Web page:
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Bird Study

Bird Study, Brazil, rural communities

Our Brazilian Expedition – Conducting a Scientific Investigation in a Tropical Wilderness

  Tough Conditions for Scientific Investigation   It’s hard to imagine the difficulties of people living at latitude 37 degrees north when coming to the equator in northern Brazil. It challenges even the best-prepared field investigations.  But after three days our team has not only acclimated but accomplished surveys in two separate estuaries.     The tide cut short our first day in the field.  High tide persisted longer than we expected and our survey must take place when birds forage.  Shorebirds typically forage until 1 to 2 after before high tide and start again 1-2 hours after, usually resting…

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Bird Study, Conserving Wildlife, Delaware Bay, Science, shorebird ecology

the birds lift away to the arctic

On our final effort to trap shorebirds on Delaware Bay, we had the remarkable opportunity to watch sanderling and ruddy turnstones lift off for the Arctic. We first saw them feeding on the wave-tossed shoreline within the protected area in Villas; 1500 birds weaving as a single thread 5 deep with the contours of the wave, acting like a flying flock on the ground. Then a disturbance, a crow flying low down the shoreline and 2000 birds fill the sky.  Most settled again but one group of about 300 flew more with greater determination than the rest. Still low but…

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Bird Study, Conserving Wildlife, Delaware Bay, Science, shorebird ecology

a shorebird paradise lost

We conducted our first bay wide count of shorebirds on Delaware Bay and the results suggest we are rapidly approaching the peak number of shorebirds. Last year we counted 24,700 knots and 16,000 ruddy turnstones. This year’s counts are lower because it’s early, but still over 20,000 knots and 16,000 turnstones, 10,000 sanderling have stopped over in the bay. These promising results are preliminary, but it seems we are getting close to our peak population of red knots and at the peak of the other two species – if populations are similar to last year. Bird condition also looks promising….

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Bird Study, Conserving Wildlife, Delaware Bay, Science, shorebird conservation, shorebird ecology, Uncategorized

Shorebirds out in the cold

It’s well known that the Delaware Bay shorebird stopover depends on the horseshoe crabs.  Few know that the Delaware Bay is a near perfect horseshoe crab habitat. There are many places on the eastern seaboard where horseshoe crabs breed.  Most are too small to provide sustenance for energy starved shorebirds.  Places like Cape Romain Refuge in South Carolina, have enough horseshoe crabs so that one breeding female unearths eggs of another and thus lays out a tidy meal for shorebirds.  But the areas are small and at this time unimportant to the population of shorebirds. Most of the others are…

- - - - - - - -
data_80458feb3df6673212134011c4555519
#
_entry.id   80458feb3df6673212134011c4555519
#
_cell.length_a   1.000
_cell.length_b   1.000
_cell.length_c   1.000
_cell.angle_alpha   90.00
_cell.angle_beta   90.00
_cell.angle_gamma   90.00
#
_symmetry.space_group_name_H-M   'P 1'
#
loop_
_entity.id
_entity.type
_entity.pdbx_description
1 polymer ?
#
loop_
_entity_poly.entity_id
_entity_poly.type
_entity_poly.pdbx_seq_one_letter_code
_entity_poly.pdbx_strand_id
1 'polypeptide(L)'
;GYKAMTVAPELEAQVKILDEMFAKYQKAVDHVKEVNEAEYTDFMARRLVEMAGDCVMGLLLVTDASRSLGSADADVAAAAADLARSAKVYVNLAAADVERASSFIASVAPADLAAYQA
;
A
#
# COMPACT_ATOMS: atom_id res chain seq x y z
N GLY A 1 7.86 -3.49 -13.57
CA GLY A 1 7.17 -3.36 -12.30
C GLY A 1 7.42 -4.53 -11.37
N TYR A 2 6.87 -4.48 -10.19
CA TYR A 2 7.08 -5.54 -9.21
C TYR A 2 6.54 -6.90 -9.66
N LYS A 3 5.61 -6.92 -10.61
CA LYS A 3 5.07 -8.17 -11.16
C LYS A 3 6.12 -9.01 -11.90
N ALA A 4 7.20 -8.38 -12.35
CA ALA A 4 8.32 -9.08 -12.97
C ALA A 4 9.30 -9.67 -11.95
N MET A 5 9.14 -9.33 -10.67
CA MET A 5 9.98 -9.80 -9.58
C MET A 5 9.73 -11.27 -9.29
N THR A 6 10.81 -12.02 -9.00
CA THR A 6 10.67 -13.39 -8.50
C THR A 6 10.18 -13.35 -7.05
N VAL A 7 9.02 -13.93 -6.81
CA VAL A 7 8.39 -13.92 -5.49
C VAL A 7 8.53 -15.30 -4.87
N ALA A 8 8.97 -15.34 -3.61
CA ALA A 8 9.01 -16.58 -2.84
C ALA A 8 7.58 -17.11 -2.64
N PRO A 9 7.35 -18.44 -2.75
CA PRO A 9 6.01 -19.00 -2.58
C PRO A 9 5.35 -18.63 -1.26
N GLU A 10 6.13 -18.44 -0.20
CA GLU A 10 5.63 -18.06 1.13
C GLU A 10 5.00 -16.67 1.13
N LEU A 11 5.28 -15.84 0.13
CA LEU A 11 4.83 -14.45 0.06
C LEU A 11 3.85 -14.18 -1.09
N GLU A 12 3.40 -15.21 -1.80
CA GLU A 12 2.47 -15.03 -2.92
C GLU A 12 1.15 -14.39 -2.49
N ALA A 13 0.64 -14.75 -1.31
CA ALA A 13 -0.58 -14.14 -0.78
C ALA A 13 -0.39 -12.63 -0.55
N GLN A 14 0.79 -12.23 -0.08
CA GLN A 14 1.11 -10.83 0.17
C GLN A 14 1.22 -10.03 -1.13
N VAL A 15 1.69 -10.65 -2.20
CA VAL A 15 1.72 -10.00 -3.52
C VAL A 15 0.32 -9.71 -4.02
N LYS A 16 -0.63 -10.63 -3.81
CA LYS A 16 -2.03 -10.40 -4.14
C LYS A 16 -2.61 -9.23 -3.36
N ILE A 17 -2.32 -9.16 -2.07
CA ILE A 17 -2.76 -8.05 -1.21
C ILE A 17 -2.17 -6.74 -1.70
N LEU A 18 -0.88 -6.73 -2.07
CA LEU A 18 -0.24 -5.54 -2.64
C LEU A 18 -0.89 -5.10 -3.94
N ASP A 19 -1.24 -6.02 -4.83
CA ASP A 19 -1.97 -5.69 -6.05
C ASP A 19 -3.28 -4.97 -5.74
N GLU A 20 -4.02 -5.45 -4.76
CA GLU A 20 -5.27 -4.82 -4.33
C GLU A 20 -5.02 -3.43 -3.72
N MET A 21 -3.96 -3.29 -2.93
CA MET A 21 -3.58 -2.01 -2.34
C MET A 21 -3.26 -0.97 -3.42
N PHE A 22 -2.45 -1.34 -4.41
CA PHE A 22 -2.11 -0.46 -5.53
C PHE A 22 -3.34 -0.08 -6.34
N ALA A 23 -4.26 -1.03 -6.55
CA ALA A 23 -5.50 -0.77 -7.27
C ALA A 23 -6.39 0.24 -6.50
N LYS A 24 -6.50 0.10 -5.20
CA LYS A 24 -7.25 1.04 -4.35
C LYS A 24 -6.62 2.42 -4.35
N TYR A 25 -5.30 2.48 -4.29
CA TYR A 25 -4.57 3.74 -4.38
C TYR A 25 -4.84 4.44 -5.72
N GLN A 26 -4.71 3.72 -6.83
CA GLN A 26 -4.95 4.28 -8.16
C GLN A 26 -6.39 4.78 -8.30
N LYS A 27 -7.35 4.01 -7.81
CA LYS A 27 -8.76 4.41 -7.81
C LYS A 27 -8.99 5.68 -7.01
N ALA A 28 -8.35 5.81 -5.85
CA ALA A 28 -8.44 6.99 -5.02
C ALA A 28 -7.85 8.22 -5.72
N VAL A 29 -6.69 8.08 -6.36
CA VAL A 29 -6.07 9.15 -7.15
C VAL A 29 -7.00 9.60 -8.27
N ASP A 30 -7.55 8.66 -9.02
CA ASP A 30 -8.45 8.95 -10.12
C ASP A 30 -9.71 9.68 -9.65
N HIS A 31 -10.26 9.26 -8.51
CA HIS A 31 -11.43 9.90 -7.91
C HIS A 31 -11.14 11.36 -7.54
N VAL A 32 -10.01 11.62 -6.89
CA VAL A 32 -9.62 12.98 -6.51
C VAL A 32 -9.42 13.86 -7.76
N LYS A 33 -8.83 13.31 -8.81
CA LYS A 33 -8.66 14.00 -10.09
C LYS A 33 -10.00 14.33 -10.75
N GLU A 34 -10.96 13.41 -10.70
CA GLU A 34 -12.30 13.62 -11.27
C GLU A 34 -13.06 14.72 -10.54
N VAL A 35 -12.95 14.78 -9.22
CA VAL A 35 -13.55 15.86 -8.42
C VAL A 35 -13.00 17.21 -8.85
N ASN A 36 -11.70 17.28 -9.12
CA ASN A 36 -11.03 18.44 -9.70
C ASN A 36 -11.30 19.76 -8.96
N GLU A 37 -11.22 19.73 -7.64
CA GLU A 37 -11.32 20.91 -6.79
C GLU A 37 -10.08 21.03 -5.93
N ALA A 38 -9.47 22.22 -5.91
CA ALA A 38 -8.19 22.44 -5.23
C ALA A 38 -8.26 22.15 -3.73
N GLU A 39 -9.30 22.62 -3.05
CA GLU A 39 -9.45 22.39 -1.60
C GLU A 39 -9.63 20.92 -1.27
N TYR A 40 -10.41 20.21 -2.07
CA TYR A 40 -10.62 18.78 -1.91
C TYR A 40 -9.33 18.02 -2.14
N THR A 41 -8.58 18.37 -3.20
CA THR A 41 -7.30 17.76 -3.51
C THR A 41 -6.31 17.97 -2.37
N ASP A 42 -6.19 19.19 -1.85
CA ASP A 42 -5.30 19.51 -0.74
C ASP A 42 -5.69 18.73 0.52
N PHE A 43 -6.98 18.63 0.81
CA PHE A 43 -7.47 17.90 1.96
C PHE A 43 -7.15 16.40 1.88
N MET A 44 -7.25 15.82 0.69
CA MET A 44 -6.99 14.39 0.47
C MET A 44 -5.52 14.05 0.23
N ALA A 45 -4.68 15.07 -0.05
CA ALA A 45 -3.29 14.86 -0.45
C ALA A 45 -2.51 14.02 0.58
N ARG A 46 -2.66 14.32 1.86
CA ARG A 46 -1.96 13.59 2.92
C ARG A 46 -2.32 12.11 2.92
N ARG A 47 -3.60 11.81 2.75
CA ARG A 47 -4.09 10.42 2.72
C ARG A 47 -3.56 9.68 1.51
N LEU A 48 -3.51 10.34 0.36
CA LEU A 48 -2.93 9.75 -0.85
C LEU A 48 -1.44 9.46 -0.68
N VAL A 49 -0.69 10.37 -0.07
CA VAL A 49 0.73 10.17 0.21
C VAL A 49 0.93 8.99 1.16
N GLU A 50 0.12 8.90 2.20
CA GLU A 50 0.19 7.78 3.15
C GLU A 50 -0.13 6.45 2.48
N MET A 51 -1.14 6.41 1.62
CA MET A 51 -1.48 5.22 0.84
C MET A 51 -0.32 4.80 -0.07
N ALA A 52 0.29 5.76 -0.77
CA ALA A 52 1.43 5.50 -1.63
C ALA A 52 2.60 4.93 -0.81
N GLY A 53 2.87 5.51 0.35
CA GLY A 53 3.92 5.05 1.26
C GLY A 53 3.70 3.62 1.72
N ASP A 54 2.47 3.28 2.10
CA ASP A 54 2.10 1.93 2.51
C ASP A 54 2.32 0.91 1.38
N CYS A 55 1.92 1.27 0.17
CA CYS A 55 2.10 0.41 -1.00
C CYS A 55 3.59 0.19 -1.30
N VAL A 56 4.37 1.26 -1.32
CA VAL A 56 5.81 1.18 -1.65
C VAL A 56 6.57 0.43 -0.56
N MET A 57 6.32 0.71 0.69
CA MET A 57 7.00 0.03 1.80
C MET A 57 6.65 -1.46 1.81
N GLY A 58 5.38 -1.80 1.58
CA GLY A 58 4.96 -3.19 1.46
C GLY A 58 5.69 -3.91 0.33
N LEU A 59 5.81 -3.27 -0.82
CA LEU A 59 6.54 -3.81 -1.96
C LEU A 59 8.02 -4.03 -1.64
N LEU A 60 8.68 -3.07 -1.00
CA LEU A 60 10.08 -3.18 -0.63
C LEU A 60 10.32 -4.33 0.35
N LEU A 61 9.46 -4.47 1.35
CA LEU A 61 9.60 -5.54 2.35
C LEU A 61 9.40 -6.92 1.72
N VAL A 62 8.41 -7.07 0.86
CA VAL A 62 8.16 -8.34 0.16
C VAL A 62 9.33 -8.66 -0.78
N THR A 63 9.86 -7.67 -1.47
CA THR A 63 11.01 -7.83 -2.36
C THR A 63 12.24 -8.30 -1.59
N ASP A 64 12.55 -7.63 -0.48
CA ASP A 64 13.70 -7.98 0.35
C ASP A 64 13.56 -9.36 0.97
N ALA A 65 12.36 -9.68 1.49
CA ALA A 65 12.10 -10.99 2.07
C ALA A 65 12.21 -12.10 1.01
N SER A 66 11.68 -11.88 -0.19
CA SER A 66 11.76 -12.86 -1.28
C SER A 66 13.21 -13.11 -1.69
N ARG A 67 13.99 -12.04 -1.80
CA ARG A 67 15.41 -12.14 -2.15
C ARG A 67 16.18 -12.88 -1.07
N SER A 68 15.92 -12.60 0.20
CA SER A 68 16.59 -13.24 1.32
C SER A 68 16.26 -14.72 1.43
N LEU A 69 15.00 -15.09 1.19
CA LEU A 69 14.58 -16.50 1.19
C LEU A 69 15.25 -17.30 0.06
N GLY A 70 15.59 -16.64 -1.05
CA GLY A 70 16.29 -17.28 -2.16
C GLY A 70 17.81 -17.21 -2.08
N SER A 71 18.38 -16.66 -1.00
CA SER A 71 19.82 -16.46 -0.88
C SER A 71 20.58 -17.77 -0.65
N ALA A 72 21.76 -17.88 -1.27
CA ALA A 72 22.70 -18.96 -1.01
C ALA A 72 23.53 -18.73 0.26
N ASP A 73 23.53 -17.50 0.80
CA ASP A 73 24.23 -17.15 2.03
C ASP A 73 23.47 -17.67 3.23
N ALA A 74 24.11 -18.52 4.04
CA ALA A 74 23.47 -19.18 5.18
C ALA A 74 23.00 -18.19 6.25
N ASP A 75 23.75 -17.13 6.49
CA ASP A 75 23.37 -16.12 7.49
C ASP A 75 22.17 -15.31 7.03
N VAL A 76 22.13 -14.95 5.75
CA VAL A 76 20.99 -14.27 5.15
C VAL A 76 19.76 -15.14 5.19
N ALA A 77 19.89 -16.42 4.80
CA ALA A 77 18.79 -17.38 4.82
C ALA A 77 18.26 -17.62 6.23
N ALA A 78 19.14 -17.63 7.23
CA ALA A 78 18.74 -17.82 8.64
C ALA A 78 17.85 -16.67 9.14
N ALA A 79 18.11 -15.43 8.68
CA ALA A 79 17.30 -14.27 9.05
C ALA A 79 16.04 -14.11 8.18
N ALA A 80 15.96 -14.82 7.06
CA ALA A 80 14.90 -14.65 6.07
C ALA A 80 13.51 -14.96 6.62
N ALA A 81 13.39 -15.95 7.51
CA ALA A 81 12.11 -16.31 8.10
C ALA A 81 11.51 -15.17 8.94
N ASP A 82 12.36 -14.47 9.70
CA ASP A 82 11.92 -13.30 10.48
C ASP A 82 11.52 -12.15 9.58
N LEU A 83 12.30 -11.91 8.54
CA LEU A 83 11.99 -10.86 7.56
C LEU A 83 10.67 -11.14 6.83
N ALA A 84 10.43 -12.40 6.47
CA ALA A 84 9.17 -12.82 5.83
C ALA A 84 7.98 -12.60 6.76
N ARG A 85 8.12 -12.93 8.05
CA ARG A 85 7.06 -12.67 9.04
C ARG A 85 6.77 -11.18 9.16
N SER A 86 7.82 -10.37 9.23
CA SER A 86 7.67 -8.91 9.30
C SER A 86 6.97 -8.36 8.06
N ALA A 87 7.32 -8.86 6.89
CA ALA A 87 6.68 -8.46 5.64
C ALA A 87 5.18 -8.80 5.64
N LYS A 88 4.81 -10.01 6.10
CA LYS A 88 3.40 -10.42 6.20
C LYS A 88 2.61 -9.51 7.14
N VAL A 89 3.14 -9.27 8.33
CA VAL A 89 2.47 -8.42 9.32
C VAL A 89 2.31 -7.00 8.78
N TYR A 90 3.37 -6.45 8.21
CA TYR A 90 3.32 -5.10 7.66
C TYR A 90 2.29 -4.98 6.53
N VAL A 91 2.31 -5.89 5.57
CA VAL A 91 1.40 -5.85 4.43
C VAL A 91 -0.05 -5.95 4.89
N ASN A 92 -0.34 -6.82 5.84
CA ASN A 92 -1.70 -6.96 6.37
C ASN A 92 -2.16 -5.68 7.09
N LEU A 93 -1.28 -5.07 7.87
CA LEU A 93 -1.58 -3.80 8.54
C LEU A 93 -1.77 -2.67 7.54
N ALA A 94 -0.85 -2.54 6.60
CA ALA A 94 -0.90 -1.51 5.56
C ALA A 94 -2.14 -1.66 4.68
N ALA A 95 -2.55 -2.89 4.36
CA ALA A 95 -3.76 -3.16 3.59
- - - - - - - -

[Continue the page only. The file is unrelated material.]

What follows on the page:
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Bird Study, Conserving Wildlife, Delaware Bay, Science, shorebird ecology, wildlife tracking

Early News Is Good for Shorebirds on Delaware bay

    The Early News is Good   Our team trapped over 500 shorebirds over the weekend including several hundred red knots in two catches on May 12th and 14th.   Most of the caught birds,  knots, ruddy turnstones and sanderlings arrived in good condition, always a relief at this early stage in the season .  Ruddy turnstones  arrived in better-than-average condition, weighing in at 5 grams higher than normal arrival weights.   The condition on arrival is one of the main bits of information of this work.  In some years, knots struggled to get to the bay coming in at…

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Conserving Wildlife, Science, shorebird conservation, shorebird ecology

20 years of shorebird conservation

We begin the 20th year of the Delaware Bay Shorebird Project this year with many of the same team members that helped start the project in 1997.  That’s 20 years of studying one of the most intellectually challenging and endlessly fascinating species of wildlife in the world.  Few have had the good fortune to do so.     Unfortunately, we do not start this year with the same shorebird population.  In the last twenty years the Delaware Bay Stopover fell precipitously from its once lofty perch as one of the top three stopovers in the world.  Where once we counted…

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Bird Study, Conserving Wildlife, Delaware Bay, habitat management, Science, shorebird conservation, shorebird ecology, wildlife conservation, wildlife tracking

2015 Delaware Bay Shorebird Banding Season Ends

All our efforts to help shorebirds on Delaware Bay this year couldn’t have been better rewarded – nearly every red knot left the bay in good condition and in one of the earliest departures in the 19 years of the Project. We counted just over 24,000 knots in our aerial count of the entire Bayshore on May 26th. Just two days later, most had left and we could find only a few hundred, feeding on eggs like human shoppers feed on bargains at a half-price sale. By May 31st, virtually all were gone, along with the ruddy turnstones, sanderlings and…